'Common Existence,' the fifth full length offering from post-hardcore pioneers Thursday, kicks off in the best possible fashion, with impassioned anthem 'Resuscitation of a Dead Man.'
This album-opener delivers a shot of abrasive noise, threaded through with long, grinding chords and black-hearted synths. A chugging backing track, combined with plenty of raw-edged riffs, gives 'Resuscitation of a Dean Man' an under-produced feel.
Frontman Geoff Rickly strikes a perfect balance between impassioned, accessibly clean vocals and tormented screams that'll have you wincing. However, on 'Resuscitation of a Dead Man,' and repeatedly over the course of the album, the music is in danger of overwhelming Rickly's vocals, making it difficult to decipher exactly what he's singing. This is a shame, as a quick glance at the accompanying lyric booklet confirms that 'Common Existence' is packed with grimly intriguing lyrics. However, Rickly's ability to sound like he desperately needs you to believe every last word he's singing, means you can't help but get caught up in the songs, even if you won't have a clue what they're about.
With 'Last Call,' Thursday up their game, as they alternate between passages of steady, brooding riffs and waves of epic guitar, edged in agonised-sounding vocals. Once again, Thursday's coarse edge means it's difficult to understand what Rickly's singing. However, he sings with such obvious passion, that you almost don't need to know the words; 'Last Call' is still an onslaught of desperate noise that's impossible to ignore.
Third track, 'As He Climbed The Dark Mountain' made its first appearance on Thursday's split EP with Japanese post-hardcore band Envy.
On first listen, the verses of messy drumbeats and frantic guitar-picking, will leave you more confused than enthralled. Things do pick up by the second verse, as Rickly contributes some smoother-sounding vocals and Thursday pack in extra riffs to create a more flowing sound. Gradually, you'll begin to appreciate the nervy energy of the verses but, initially, they hold 'As He Climbed The Dark Mountain' back.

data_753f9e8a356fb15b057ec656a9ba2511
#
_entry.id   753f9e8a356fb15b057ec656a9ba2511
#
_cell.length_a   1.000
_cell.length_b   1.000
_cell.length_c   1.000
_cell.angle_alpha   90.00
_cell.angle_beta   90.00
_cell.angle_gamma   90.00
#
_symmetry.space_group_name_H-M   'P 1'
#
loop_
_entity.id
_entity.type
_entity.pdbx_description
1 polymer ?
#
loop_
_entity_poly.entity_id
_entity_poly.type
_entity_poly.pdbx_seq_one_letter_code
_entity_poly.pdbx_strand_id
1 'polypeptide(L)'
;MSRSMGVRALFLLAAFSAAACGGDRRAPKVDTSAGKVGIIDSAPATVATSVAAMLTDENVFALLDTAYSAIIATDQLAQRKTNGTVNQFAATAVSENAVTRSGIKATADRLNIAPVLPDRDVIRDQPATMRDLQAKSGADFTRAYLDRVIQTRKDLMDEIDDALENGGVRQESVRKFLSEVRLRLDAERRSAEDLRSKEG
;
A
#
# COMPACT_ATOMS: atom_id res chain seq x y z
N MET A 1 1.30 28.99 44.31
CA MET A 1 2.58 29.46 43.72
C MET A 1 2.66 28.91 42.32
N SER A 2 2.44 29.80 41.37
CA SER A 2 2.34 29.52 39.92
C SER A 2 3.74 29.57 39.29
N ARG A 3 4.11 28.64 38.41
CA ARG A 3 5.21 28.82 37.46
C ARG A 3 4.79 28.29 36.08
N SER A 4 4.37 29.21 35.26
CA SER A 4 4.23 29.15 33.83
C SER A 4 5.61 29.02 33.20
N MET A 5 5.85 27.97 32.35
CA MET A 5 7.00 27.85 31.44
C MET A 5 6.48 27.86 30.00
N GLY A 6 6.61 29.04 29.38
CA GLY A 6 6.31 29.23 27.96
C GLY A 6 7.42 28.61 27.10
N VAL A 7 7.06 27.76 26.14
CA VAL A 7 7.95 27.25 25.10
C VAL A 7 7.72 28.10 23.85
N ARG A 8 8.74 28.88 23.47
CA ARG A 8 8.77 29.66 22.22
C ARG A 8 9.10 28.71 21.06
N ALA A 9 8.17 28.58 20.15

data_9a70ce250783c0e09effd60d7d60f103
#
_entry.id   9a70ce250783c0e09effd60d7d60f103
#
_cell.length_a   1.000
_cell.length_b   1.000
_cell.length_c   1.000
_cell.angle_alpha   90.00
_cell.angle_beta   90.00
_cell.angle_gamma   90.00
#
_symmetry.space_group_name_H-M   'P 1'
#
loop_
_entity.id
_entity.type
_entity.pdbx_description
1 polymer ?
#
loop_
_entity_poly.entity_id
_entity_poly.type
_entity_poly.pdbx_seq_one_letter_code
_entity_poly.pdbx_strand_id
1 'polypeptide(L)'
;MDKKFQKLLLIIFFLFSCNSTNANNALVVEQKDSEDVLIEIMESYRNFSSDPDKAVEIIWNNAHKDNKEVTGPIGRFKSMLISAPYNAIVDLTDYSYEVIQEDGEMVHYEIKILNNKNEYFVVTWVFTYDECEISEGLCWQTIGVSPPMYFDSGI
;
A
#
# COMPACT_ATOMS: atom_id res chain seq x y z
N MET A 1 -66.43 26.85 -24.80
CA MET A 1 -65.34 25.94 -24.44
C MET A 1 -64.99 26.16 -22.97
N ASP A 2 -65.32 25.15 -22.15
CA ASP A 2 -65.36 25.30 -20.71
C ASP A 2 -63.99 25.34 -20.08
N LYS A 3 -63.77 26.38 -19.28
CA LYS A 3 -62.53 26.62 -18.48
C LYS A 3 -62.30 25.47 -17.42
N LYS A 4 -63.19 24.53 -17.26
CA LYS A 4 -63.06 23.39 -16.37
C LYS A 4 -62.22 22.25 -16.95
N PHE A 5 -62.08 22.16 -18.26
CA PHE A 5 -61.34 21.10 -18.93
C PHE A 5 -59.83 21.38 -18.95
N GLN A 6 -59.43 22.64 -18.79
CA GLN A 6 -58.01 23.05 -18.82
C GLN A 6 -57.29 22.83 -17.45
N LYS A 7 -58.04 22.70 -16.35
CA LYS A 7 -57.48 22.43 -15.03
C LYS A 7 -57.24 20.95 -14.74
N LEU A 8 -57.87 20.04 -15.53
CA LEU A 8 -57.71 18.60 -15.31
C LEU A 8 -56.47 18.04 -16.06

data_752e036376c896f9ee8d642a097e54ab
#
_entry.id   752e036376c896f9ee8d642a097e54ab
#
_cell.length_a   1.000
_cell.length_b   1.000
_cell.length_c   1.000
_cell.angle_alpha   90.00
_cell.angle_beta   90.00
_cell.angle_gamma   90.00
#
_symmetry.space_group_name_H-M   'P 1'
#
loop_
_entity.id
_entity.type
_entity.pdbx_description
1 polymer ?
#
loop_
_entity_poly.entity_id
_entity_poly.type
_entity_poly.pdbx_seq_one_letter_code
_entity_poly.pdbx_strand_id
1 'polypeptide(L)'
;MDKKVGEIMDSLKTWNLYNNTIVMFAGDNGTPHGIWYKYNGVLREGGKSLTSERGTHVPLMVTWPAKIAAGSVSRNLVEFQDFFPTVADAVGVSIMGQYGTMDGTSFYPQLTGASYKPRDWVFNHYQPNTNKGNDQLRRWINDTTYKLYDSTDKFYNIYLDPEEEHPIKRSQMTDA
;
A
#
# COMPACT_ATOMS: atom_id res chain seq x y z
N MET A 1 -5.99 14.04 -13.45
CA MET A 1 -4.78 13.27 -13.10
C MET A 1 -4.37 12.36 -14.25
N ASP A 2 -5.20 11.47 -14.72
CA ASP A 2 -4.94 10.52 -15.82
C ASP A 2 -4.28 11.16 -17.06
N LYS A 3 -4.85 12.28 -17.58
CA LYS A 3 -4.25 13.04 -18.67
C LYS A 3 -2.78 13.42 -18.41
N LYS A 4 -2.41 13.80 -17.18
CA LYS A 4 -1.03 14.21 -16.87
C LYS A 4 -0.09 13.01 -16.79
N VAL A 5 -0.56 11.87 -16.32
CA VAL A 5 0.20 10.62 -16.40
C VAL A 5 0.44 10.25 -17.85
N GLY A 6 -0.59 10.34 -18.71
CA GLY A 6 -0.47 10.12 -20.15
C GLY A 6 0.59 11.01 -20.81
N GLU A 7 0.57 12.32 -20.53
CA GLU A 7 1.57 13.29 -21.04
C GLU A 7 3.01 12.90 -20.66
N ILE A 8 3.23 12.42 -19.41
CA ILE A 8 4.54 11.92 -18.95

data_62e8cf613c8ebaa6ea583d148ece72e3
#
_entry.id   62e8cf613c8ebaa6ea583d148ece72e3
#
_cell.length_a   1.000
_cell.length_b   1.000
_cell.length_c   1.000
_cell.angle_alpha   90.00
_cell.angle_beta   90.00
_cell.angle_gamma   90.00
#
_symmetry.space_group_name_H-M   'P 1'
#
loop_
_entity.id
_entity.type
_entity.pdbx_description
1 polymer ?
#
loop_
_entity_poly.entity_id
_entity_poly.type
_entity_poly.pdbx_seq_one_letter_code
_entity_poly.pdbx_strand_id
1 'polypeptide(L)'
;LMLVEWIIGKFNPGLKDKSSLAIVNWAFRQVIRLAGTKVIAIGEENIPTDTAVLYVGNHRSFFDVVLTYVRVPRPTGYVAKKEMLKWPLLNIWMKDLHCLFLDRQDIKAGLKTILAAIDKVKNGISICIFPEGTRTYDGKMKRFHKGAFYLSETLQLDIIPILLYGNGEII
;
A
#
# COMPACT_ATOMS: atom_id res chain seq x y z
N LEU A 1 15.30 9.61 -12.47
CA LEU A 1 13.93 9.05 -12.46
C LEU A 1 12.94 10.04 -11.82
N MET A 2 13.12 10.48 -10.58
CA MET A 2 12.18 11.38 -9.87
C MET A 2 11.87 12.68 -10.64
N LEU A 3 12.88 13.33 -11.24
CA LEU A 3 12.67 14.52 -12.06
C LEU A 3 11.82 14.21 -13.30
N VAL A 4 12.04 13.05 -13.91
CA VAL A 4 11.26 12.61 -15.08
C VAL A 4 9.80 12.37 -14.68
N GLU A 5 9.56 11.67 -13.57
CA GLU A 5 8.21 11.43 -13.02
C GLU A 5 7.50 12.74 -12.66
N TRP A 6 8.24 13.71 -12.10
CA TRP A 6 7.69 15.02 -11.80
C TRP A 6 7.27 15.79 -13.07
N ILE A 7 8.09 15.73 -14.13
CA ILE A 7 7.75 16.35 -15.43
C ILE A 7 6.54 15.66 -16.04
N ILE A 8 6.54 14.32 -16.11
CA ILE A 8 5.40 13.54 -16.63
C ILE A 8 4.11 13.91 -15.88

While the verses may be slow-growers, the stylish stomp of the chorus is immediately appealing, as Rickly's voice soars across a vast musical landscape. It's impressive just how huge this song sounds.
'Friends In The Armed Forces' is all buzz-saw guitars, layered with grinding chords and yelped vocals. However, 'Friends In The Armed Forces' also boasts moments of surprising simplicity and beauty, most notably a dreamy mid-song interlude of breathy vocals and shimmering synths. Of course, just when 'Friends In The Armed Forces' seems about to peter out, it comes back heavier than ever, with a furious end-section that's rammed with throat-shredding vocals. 'Friends In The Armed Forces' is as great as the rest of 'Common Existence,' but with an extra, experimental twinge.
'Beyond The Visible Spectrum' sees Thursday try something different, with groovy, drum-led verses and choruses of fluttering riffs. But it's after the mid-way point that things really fall into place, as Thursday pile on the epic guitars and breathy vocals, and make a successful play for the listener's heart strings.
'Beyond The Visible Spectrum' is 'Common Existence's most dramatic and theatrical offering, and as such isn't a song for those after a catchy, easy listen. However, for those wanting to get caught up in a song, 'Beyond The Visible Spectrum' is definitely worth a listen.